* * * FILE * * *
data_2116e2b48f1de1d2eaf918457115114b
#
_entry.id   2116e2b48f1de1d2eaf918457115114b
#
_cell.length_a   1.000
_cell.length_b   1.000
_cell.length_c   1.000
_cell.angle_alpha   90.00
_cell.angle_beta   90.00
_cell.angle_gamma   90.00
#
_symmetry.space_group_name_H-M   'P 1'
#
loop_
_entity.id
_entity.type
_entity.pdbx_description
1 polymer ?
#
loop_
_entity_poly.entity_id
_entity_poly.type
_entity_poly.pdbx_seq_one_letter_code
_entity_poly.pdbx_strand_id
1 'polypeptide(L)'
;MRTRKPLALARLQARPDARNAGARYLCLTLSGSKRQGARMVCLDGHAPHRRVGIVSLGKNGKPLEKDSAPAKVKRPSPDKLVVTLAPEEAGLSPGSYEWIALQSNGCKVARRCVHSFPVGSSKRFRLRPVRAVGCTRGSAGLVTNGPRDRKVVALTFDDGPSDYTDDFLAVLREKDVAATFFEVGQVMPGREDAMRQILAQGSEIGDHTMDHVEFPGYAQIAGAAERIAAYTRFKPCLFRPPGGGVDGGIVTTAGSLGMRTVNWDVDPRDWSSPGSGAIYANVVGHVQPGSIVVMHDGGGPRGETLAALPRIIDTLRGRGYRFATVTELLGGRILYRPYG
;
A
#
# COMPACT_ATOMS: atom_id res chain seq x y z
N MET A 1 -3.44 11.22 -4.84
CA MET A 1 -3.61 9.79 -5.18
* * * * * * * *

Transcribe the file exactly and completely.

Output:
data_2116e2b48f1de1d2eaf918457115114b
#
_entry.id   2116e2b48f1de1d2eaf918457115114b
#
_cell.length_a   1.000
_cell.length_b   1.000
_cell.length_c   1.000
_cell.angle_alpha   90.00
_cell.angle_beta   90.00
_cell.angle_gamma   90.00
#
_symmetry.space_group_name_H-M   'P 1'
#
loop_
_entity.id
_entity.type
_entity.pdbx_description
1 polymer ?
#
loop_
_entity_poly.entity_id
_entity_poly.type
_entity_poly.pdbx_seq_one_letter_code
_entity_poly.pdbx_strand_id
1 'polypeptide(L)'
;MRTRKPLALARLQARPDARNAGARYLCLTLSGSKRQGARMVCLDGHAPHRRVGIVSLGKNGKPLEKDSAPAKVKRPSPDKLVVTLAPEEAGLSPGSYEWIALQSNGCKVARRCVHSFPVGSSKRFRLRPVRAVGCTRGSAGLVTNGPRDRKVVALTFDDGPSDYTDDFLAVLREKDVAATFFEVGQVMPGREDAMRQILAQGSEIGDHTMDHVEFPGYAQIAGAAERIAAYTRFKPCLFRPPGGGVDGGIVTTAGSLGMRTVNWDVDPRDWSSPGSGAIYANVVGHVQPGSIVVMHDGGGPRGETLAALPRIIDTLRGRGYRFATVTELLGGRILYRPYG
;
A
#
# COMPACT_ATOMS: atom_id res chain seq x y z
N MET A 1 -3.44 11.22 -4.84
CA MET A 1 -3.61 9.79 -5.18